Each year shapes us into the person we are meant to become

This story appears in the Notes from the Field feature series. View the full series.

by Viviana Garcia-Blanco

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Notes from the Field includes reports from young people volunteering in ministries of Catholic sisters. A partnership with Catholic Volunteer Network, the project began in the summer of 2015. This is our seventh round of bloggers: Viviana Garcia-Blanco is a Dominican Volunteer at the United Nations and Geri Lanham is a volunteer with the Religious of Jesus and Mary in Gros Morne, Haiti.


Feb. 22 marked my 23rd birthday.

The day started out just like any other day of the week: I woke up for prayer, got ready for work, got on a crowded subway headed to Manhattan, went to a couple of meetings for work, then finally got on a crowded subway going back to the Bronx.

At home, my community of Dominican sisters and Dominican volunteers had prepared a birthday dinner and dessert. My roommate made her famous homemade pasta, and donuts were prepared with some gag birthday candles that never blew out, no matter how hard I tried. It was funny and I embarrassed myself, but despite that, it was a quiet, relaxing evening filled with great people and a great conversation.

The theme of our talk dealt with age. In the week prior to my birthday, I had obsessed about this notion of time and what it meant to get older in age. In part curiosity, in part existential dread, these questions loomed over me: Will 23 be the age when I start feeling more sophisticated and mature? Will I finally feel more confident in my professional life? Will I stop feeling this sense of anticipation about waiting for my life to begin?

These were questions that I not only asked myself, but they were questions I voiced at the dinner table during dessert. As the youngest person in my community, I asked everyone about the day they turned 23 and if they felt any more mature or noticed any changes compared to the year before.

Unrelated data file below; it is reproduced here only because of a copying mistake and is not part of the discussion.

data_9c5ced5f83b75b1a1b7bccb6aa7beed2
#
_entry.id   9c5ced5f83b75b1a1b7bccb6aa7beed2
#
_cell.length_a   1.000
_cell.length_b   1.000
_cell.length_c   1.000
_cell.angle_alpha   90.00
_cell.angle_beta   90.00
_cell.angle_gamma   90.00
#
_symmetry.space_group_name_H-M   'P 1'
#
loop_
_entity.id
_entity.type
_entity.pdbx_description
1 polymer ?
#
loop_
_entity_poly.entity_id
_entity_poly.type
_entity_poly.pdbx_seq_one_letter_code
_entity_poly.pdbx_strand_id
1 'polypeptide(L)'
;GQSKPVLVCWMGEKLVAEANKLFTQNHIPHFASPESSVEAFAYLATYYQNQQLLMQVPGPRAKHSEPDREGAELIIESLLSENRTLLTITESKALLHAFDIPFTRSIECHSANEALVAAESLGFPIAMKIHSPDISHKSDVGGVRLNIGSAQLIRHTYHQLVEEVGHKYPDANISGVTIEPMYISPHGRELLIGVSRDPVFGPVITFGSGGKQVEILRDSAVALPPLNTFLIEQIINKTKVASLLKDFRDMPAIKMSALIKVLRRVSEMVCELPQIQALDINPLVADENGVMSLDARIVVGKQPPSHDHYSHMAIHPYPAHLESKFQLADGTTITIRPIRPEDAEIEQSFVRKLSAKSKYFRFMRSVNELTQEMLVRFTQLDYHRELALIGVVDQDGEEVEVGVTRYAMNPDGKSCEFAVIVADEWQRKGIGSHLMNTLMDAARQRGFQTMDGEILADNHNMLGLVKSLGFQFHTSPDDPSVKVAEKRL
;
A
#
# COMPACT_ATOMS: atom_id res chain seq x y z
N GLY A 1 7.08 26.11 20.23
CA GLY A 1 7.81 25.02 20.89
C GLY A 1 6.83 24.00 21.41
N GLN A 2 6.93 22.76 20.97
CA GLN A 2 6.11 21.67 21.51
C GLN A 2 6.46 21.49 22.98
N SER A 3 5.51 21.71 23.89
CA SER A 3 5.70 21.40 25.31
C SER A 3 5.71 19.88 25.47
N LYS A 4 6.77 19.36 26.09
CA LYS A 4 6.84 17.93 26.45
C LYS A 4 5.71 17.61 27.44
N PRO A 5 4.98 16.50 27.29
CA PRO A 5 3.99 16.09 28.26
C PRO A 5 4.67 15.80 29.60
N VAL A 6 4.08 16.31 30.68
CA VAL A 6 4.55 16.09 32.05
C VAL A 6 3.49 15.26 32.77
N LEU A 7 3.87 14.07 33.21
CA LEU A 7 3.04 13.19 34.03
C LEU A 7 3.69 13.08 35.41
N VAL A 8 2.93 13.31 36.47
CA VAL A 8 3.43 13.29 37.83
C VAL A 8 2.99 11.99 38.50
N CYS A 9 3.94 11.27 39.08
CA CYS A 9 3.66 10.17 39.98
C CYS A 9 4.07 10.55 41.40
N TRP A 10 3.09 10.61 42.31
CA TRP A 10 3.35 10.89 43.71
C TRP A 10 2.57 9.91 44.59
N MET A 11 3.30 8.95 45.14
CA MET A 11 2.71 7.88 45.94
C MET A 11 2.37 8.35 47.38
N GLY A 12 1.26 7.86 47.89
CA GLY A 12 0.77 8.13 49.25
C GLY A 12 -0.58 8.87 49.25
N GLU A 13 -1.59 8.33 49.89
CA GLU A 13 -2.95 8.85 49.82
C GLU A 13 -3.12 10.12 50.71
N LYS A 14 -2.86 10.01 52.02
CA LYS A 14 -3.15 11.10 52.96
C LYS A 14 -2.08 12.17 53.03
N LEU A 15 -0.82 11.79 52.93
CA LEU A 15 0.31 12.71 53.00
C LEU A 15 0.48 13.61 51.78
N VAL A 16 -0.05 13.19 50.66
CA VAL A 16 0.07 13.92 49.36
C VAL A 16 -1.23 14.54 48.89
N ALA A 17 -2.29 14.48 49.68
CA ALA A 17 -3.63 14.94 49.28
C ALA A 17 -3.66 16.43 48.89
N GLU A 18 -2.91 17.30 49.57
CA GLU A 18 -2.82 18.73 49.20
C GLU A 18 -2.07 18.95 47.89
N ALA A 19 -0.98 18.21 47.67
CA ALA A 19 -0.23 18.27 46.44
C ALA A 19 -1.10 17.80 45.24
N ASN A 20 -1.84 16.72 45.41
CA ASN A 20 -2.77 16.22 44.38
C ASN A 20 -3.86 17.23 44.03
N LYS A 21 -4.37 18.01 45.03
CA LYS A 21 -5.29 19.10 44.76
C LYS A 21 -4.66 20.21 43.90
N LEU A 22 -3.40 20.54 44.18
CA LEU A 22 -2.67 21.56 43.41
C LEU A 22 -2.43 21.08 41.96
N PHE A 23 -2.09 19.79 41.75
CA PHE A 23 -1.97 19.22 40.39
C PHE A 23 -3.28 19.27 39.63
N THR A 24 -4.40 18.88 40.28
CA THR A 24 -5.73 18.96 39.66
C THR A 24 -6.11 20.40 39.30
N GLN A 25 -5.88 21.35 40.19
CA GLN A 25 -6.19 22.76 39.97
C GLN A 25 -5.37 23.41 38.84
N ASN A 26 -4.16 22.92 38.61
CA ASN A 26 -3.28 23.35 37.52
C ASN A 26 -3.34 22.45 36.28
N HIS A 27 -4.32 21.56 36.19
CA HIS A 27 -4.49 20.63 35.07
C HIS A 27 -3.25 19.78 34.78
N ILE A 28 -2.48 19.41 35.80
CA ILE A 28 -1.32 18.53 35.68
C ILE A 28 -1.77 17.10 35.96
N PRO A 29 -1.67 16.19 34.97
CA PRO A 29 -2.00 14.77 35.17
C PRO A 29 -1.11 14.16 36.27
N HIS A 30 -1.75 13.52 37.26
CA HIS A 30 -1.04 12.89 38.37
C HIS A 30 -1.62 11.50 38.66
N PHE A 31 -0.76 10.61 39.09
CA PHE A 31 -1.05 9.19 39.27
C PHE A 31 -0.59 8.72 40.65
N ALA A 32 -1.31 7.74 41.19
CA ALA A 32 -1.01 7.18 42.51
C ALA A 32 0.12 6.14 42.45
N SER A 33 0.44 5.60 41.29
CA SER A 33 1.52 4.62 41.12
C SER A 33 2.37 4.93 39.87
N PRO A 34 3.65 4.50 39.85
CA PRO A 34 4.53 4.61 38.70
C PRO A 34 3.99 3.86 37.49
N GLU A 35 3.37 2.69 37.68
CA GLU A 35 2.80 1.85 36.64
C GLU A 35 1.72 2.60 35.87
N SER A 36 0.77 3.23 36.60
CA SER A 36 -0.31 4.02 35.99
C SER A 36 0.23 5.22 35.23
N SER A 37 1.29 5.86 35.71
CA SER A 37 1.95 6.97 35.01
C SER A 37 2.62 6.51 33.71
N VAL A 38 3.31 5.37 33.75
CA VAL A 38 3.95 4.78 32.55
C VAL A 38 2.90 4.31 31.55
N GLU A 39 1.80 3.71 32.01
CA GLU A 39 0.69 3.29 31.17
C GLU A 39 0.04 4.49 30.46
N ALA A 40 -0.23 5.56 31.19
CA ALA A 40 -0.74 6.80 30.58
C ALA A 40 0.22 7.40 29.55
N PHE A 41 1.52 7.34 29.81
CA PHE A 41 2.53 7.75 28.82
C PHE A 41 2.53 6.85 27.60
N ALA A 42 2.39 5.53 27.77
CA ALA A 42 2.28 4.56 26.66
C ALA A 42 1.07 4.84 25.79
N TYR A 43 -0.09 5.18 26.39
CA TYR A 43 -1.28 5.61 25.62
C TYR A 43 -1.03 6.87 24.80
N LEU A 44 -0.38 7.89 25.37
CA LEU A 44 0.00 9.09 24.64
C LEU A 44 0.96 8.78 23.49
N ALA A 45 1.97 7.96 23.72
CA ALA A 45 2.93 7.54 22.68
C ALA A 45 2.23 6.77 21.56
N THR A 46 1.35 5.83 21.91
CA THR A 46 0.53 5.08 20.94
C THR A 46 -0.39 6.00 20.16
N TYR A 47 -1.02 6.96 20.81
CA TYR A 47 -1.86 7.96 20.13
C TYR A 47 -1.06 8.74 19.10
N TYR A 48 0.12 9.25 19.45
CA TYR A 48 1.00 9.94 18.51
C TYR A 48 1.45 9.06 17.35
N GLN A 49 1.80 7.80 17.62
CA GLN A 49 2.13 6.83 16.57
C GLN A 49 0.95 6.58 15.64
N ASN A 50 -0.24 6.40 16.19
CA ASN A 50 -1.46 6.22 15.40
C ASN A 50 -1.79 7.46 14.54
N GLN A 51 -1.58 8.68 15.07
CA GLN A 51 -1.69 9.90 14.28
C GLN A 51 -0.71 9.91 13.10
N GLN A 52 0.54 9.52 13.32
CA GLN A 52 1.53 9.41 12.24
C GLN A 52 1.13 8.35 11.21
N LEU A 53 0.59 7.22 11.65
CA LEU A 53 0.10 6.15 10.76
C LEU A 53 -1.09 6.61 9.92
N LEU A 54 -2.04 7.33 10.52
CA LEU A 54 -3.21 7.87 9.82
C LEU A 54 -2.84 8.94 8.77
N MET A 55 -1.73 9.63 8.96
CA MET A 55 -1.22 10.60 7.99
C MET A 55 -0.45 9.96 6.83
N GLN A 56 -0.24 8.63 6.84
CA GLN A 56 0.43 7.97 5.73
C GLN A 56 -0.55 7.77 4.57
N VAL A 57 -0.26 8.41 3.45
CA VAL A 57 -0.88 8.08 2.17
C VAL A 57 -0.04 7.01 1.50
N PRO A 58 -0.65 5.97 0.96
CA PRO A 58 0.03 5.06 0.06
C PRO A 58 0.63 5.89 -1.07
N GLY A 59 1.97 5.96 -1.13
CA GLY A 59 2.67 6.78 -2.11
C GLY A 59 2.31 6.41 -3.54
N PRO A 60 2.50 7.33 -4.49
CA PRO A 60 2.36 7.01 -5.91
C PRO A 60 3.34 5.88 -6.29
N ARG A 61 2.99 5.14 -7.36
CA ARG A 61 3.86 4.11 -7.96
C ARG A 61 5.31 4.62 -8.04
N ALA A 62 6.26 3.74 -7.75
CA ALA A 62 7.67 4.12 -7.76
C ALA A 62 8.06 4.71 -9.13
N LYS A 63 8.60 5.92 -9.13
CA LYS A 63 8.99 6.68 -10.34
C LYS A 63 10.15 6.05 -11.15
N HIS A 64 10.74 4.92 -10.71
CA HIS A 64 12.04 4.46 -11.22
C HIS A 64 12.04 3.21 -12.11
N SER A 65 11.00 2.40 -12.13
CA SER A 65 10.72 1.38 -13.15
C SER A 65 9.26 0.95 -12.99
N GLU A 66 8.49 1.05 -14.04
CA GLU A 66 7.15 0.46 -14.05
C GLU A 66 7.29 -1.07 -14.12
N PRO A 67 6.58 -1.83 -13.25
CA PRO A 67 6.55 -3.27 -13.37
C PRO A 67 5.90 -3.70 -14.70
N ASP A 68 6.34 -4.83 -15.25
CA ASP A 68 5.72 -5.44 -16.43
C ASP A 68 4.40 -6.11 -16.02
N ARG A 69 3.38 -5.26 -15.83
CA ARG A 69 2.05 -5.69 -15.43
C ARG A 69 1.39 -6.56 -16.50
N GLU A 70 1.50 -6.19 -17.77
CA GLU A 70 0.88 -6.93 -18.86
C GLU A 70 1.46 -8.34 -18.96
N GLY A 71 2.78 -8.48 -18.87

One of the sisters said to me: It isn't about waking up one day and realizing you became mature overnight. Maturity is something that happens to you and not at you. It comes from life experiences and is realized much later in life.

Another sister told me to view life as different phases of being. She told me that while I was just starting off my life, hers was coming to its final stages.

"How morbid!" I said to her, not wanting to accept that reality. I could not fathom that one day, death will happen to everyone I love.

She comforted me, explaining that because she was in this last phase of her life, she is able to view things with a certain clarity that I could not comprehend just yet.

Getting older is an exciting part of existence because each year, we grow more and more into our own being, shaped into the person we are meant to become. If I view my life as these stages of myself, then I can see me during this period stressing about my future, the kind of career moves I want to make, the people I want to surround myself with.

New York City would symbolize this moment and time in my life. It's busy, it's chaotic, there's so much going on in so little time that things pass me by. I can't experience all the things I want to, nor will I ever. I don't think I spend too much time now truly living in the present. It's hard to do so when everything is so unclear and uncertain that planning the next week, the next month and the next year is the only thing that consumes me.

I thought living in intentional community with sisters would be difficult when I first started out my volunteer year. There was an obvious age gap. We come from different generations, and we come from different cultures. Now, I see that living in this kind of environment is crucial to my spiritual and emotional growth.

Living with sisters is incredible, not just because we share the same values or that we are all advocates for social justice. Living with sisters keeps me grounded in what's real and what matters. It's important to have people in our lives that give us clarity and understanding. My community in the Bronx has made my volunteer year much more meaningful. They help me filter out the noise of the city, of everyday life, and they help me see clearer path. I would not be the 23-year-old I am today without them.

[Viviana Garcia-Blanco is a Dominican Volunteer serving as an advocacy associate for the Dominican Leadership Conference nongovernmental organization at the United Nations.]